Genre: New-Adult, Romance
Series: Off-Campus #3 (Can be read as a standalone)
Release Date: January 11, 2016
I read this book about a week ago and kept putting off writing the review for some reason. I almost wrote a simple one-paragraph one but then decided to stop being lazy. But because it’s been over a week and I don’t take notes while reading, I’ve kind of blanked on what I’d wanted to write in my review. So this will be me trying to recall what I wanted to write, and winging it.
The book follows Dean, the third of the group of friends (Garrett, Logan, Dean and Tucker) we’ve been reading about. He’s a guy who’s had a pretty easy life with his rich family and his good looks. He sleeps around a lot and feels no shame for it (not that he should). When Allie (a character introduced in The Deal) breaks up with her long-term boyfriend, Garrett offers her a place for the weekend so she can hide from her ex. That’s where Dean and Allie’s story begins.
And it’s a really good story. Allie has always been in a relationship and is someone who doesn’t do one-night stands. She cares about how people may see her and isn’t comfortable with no-strings arrangements. Dean is the exact opposite. He’s care-free and doesn’t give two shits that other people may judge him. And it’s very nice to see these two personalities collide.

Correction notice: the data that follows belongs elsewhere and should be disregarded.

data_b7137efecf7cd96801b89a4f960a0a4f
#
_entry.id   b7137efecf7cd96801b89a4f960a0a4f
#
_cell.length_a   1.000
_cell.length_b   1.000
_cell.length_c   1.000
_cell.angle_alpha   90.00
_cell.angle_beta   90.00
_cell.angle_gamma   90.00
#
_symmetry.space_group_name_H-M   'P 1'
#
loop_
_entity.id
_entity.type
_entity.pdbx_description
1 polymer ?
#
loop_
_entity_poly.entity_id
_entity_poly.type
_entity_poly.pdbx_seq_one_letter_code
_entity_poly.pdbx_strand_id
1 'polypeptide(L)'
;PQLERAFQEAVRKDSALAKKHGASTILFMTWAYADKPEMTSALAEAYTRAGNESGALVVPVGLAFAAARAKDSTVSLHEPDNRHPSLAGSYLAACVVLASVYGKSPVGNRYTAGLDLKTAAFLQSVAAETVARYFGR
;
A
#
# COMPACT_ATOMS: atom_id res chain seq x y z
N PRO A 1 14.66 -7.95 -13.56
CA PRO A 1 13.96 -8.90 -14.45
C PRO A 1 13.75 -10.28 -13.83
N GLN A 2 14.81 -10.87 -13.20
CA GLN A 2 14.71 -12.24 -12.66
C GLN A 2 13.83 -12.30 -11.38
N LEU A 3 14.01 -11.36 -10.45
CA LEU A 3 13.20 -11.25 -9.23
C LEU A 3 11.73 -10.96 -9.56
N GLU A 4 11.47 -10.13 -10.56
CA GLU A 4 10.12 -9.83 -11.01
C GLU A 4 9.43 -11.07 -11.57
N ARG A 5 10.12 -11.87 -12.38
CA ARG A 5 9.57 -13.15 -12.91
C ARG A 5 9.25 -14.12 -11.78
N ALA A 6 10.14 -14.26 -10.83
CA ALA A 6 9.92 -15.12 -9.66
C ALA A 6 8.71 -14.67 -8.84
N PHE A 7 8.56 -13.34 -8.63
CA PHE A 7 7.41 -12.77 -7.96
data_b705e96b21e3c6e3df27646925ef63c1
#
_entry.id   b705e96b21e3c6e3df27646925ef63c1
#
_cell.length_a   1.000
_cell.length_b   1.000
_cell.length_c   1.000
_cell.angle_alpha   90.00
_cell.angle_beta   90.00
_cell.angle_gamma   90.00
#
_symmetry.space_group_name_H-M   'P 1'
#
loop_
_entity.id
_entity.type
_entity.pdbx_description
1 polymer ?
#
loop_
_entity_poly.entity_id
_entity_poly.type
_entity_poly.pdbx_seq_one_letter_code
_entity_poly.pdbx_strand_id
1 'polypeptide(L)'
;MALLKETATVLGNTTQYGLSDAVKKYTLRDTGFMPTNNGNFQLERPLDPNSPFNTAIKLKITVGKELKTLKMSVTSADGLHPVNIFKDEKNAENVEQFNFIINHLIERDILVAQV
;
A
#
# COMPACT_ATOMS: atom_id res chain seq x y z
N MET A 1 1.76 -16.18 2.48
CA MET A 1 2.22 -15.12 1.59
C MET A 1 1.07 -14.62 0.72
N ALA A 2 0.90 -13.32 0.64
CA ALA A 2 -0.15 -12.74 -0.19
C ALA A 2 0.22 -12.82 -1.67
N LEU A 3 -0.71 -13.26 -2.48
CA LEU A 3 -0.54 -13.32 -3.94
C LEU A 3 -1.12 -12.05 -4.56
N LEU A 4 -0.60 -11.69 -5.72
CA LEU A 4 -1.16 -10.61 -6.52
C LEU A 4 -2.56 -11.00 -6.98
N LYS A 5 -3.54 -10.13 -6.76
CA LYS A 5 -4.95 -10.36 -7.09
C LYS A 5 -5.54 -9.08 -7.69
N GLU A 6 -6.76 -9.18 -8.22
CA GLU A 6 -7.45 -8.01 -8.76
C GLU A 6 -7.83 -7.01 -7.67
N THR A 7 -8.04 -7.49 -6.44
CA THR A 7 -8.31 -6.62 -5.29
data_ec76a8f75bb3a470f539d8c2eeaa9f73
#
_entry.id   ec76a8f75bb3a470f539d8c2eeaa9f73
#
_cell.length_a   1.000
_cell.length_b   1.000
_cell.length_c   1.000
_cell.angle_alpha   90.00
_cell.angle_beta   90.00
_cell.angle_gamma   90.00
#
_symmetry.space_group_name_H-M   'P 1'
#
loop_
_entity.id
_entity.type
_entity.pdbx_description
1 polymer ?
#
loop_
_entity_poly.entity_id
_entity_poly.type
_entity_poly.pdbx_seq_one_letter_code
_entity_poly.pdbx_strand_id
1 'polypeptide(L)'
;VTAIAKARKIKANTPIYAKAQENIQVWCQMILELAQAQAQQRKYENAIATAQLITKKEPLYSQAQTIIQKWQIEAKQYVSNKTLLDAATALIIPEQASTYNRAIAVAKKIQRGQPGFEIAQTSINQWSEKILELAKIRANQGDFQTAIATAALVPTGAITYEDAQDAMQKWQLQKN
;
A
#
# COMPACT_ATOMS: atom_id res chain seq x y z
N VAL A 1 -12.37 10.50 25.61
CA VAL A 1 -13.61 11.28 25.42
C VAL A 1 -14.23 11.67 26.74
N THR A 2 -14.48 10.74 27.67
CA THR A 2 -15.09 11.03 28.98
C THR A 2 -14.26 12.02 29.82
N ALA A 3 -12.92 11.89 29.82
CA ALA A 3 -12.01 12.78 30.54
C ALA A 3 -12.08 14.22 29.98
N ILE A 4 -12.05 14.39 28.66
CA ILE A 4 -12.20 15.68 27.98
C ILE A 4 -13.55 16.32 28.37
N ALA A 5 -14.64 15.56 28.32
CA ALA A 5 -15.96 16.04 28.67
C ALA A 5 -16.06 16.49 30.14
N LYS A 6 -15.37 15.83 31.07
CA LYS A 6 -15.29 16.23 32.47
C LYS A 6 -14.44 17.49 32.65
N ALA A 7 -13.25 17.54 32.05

Allie has a certain view of things and Dean challenges that. Their interactions are full of sass and witty retorts, very entertaining, and I liked them as a couple even though I never imagined these two coming together beforehand.
A thing that I really liked was how the novel addressed the issue of slut-shaming. Because Allie thought less of herself and thought that she’d be a slut for sleeping with someone she wasn’t dating, a view that was due to how people label sexually active women. It was nice to see her self-confidence in grow.
The main problem I had with the book (as far as I remember) is that it was predictable. Something happens later on in the novel that leads to the major conflict, and I kind of knew what the conflict would be and had a general idea as to how it would come to pass. And the incident that happens is one that should have been more important but ended up feeling like a plot device. I wasn’t comfortable with the author using the incident that way.
Overall, while I didn’t love this book as much as The Deal, it was a really good read and I enjoyed it a lot. I won’t be reading the fourth book because it has an aspect that I know I won’t like, but I’m happy to end the series (if there’s no fifth book) on a positive note.